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Cheryl was immediately inspired by Antonio’s deep political conviction, and equally charmed by his mysterious, dark eyes. He was a blend of Latin stereotype (passionate, strong, macho) and bohemian intellectual (bespectacled, alternative, socialist). As their love affair deepened, Cheryl willingly was transported into another reality: nights filled with steaming black coffee served in chipped cups, Silvio Rodriguez on the tape deck, and the hopeful banter of their colleagues, the compas, discussing their plans for “after the war.” There was never any doubt that Antonio’s plans were to someday return to the country from which he had been violently uprooted.
Antonio had been a medical student, an activist leader at the National University in El Salvador before it was ransacked and closed by the military. Antonio’s mother, a woman of foresight and resolve, had forced him to seek asylum in Canada after his father had been killed in a “car accident” on the airport highway after returning from a conference at which he had condemned the closure of the university. It was well known that along that road a number of accidents had resulted in the death of activists who opposed the dictatorship, or in the death of their loved ones.
Now exiled in Toronto, Antonio joined the invisible army of night office cleaners but spent most of his time at the Salvadoran Action Centre — a basement office that on weekends filled up with the sound of squealing children, loud rhythmic cumbias, and analytical discourses from opposition leaders smuggled into Canada from el frente — the war front. Since she’d met Antonio, the Centre had become Cheryl’s second home. So when the opportunity arose, she eagerly agreed to go to El Salvador. She was assigned to perform a number of useful tasks such as accompanying people on visits to political prisoners and hanging out at human rights offices just to witness whatever happened there. She was to bring back as much as possible in the way of documentation and photos. Cheryl never really considered the possible risks. She was, after all, a Canadian. “Bad things just don’t happen to us,” she consoled Antonio who was not pleased about her decision to go, but nevertheless supported it.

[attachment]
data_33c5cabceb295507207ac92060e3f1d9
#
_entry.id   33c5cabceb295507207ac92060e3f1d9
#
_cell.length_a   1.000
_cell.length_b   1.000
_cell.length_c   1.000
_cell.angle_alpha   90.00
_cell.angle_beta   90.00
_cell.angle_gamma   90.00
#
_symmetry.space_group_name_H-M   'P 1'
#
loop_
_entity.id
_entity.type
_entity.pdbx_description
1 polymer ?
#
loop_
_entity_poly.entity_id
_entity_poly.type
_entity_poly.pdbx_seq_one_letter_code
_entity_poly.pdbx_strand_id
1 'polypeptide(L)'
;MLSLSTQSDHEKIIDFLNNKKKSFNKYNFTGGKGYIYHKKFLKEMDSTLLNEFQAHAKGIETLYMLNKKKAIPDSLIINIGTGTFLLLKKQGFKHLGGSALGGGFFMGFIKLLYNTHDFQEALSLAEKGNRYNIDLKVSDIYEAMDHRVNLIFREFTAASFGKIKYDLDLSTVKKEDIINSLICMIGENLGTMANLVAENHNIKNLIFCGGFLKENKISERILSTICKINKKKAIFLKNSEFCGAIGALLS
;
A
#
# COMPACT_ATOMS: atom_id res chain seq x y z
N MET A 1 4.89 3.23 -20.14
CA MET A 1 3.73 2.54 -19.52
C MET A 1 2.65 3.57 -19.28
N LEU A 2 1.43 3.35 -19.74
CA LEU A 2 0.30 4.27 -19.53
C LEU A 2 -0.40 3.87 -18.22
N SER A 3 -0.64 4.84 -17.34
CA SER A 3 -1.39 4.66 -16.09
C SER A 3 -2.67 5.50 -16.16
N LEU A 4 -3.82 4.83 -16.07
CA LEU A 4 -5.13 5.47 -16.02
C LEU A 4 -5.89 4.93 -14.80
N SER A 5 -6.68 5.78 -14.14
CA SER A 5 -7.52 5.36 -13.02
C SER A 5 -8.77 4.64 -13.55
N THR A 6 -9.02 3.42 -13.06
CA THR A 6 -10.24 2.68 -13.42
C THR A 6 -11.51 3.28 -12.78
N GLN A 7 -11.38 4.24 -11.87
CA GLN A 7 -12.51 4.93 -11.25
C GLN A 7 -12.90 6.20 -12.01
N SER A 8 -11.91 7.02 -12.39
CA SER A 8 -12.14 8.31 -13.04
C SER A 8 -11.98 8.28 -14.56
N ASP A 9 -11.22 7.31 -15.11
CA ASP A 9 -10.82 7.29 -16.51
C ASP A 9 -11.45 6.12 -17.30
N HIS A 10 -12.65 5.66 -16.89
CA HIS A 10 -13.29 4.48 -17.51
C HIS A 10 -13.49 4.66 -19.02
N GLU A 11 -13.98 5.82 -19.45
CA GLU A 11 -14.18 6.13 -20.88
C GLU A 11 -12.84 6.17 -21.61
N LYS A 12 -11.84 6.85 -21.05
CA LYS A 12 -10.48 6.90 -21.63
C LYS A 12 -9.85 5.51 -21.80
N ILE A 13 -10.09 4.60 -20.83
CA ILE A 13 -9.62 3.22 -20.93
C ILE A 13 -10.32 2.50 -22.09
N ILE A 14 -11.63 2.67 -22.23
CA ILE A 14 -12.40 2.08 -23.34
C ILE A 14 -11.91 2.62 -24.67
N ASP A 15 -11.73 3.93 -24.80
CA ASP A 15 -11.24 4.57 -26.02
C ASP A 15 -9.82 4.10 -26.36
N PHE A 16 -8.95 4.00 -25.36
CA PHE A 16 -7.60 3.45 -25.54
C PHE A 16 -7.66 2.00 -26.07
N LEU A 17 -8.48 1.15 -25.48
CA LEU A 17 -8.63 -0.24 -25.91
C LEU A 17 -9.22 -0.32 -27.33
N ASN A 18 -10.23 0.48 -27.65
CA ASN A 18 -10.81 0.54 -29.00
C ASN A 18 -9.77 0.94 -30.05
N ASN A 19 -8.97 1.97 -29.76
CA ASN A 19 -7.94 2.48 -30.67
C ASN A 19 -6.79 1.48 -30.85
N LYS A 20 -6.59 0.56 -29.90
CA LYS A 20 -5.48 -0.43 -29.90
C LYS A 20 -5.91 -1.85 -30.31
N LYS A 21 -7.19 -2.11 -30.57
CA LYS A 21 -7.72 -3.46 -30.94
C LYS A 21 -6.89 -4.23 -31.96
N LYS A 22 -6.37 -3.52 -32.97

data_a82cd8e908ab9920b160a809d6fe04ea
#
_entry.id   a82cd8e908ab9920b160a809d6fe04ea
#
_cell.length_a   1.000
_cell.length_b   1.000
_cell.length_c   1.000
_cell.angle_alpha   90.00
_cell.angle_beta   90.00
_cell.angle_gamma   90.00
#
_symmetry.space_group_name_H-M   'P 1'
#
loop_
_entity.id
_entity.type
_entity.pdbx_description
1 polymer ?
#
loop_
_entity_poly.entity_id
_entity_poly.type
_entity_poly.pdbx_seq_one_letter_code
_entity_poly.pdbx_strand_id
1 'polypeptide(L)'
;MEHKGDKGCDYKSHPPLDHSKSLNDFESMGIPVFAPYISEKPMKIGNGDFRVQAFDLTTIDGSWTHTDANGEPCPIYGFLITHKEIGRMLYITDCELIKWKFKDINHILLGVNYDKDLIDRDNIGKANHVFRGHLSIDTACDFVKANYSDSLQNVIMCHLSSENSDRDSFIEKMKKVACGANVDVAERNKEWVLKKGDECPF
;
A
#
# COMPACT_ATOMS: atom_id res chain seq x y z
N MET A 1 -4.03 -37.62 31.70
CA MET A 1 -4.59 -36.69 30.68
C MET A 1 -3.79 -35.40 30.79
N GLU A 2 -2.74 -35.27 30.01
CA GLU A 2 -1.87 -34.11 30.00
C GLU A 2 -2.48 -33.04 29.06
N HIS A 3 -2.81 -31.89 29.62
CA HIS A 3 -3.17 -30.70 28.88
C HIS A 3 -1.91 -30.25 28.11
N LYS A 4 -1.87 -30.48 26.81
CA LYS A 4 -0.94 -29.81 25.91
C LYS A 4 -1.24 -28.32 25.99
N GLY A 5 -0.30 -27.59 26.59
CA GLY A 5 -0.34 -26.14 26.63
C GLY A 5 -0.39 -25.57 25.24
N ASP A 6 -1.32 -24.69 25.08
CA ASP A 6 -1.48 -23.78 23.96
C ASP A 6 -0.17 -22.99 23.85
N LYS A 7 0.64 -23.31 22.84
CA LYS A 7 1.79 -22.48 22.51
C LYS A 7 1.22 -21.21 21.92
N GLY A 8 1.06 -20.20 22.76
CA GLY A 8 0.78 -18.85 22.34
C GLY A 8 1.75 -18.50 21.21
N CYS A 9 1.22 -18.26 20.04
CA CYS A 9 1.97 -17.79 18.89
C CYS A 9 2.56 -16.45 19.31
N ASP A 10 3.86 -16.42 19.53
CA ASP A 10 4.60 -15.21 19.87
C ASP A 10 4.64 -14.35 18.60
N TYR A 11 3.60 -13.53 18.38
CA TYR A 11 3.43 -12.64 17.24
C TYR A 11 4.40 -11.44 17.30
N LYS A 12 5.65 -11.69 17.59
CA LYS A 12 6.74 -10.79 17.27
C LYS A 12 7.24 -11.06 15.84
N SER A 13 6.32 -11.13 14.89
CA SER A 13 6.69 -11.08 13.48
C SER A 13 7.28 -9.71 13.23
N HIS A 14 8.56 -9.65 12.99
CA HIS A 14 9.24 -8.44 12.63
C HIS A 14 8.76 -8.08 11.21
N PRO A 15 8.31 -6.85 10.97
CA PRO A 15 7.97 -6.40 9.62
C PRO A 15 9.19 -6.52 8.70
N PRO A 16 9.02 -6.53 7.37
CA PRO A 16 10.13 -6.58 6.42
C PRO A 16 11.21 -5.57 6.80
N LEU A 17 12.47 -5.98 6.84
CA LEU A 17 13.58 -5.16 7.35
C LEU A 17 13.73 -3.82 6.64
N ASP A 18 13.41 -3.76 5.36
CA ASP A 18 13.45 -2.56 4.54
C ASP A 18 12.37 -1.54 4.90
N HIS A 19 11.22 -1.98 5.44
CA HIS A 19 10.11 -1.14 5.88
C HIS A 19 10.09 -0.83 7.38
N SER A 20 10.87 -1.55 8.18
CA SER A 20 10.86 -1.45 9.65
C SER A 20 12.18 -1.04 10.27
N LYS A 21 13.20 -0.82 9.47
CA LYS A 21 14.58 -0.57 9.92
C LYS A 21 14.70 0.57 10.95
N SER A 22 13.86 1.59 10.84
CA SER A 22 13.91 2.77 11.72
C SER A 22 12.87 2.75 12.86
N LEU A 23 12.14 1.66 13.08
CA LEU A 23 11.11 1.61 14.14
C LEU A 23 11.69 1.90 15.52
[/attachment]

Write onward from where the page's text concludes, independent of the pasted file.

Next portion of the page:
“Be careful, mi amor. Even getting into the country is dangerous,” he reminded her as she prepared for the journey.
Cheryl’s recollections were interrupted by the vibration of the airplane’s wheels as they bounced onto the cracked tarmac. The plane slowed and turned towards the terminal building, taking the long way so as to avoid passing a bullet-riddled wall and spray-painted graffiti: No a la dictadura. Cheryl observed the swaying grasses growing from fissures alongside the runway and, almost invisible amongst the lush palm trees, a dark green machine gun turret. Reflexively, she reached for her purse and fumbled inside until she felt her documents — passport, plane ticket, entry visa.
The plane lurched to a full stop and the interior came alive with movement and noise. Cheryl stood up and, straining her small frame, reached into the overhead compartment to retrieve her knapsack. When the stewardess opened the front door, the cabin was invaded by a heavy fragrance of ocean salt, hot baked tarmac, and blooming bougainvillea. Like a tropical caterpillar thrusting forward in rhythmic motions, the passengers began to inch towards the exit.